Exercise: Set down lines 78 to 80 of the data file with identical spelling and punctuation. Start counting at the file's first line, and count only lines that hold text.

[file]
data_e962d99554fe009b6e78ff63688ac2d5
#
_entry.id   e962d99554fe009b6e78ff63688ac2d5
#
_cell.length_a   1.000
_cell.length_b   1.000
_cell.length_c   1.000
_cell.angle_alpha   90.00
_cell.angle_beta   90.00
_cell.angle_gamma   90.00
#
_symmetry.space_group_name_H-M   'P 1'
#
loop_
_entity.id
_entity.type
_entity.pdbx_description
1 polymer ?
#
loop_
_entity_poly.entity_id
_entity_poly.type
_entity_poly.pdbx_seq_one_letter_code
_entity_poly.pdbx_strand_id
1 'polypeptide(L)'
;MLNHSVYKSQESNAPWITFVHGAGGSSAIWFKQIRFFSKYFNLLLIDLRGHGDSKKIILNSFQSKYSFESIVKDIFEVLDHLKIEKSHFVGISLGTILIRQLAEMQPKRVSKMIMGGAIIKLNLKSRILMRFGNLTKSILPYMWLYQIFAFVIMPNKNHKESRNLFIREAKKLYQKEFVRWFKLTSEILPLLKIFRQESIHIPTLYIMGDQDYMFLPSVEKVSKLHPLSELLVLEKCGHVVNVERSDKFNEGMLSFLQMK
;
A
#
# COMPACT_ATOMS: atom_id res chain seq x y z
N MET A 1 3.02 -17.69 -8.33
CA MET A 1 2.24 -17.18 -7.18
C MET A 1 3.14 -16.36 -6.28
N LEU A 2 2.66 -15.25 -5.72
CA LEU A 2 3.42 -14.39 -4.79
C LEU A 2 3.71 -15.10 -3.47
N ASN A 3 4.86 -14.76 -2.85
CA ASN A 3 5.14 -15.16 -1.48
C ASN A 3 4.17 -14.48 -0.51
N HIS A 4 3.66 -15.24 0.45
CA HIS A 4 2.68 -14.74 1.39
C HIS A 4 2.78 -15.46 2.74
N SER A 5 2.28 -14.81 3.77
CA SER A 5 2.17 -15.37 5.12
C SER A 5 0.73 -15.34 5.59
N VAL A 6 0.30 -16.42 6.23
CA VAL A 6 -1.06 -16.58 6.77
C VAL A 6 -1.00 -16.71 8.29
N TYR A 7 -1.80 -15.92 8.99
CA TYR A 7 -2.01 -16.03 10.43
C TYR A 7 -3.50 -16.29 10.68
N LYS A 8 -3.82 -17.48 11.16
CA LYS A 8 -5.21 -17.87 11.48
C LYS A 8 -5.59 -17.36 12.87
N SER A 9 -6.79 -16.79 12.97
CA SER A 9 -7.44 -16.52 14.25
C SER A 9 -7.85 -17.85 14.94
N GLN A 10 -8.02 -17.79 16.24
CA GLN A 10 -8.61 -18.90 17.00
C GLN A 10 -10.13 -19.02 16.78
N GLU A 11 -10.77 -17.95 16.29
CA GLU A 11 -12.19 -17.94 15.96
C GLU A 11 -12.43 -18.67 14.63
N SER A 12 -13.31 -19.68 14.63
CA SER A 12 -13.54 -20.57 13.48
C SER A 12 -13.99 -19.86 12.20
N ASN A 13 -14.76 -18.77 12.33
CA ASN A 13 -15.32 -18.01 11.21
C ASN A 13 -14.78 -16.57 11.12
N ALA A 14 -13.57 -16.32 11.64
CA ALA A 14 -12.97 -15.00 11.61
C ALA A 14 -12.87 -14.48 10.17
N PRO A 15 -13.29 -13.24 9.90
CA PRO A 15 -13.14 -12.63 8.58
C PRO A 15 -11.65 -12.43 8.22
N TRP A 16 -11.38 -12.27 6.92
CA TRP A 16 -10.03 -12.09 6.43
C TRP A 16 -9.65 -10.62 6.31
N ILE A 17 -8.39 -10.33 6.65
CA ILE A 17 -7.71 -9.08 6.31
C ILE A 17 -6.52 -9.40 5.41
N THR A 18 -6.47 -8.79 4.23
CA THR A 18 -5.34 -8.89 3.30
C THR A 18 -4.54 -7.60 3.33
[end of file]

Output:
C TRP A 16 -9.65 -10.62 6.31
N ILE A 17 -8.39 -10.33 6.65
CA ILE A 17 -7.71 -9.08 6.31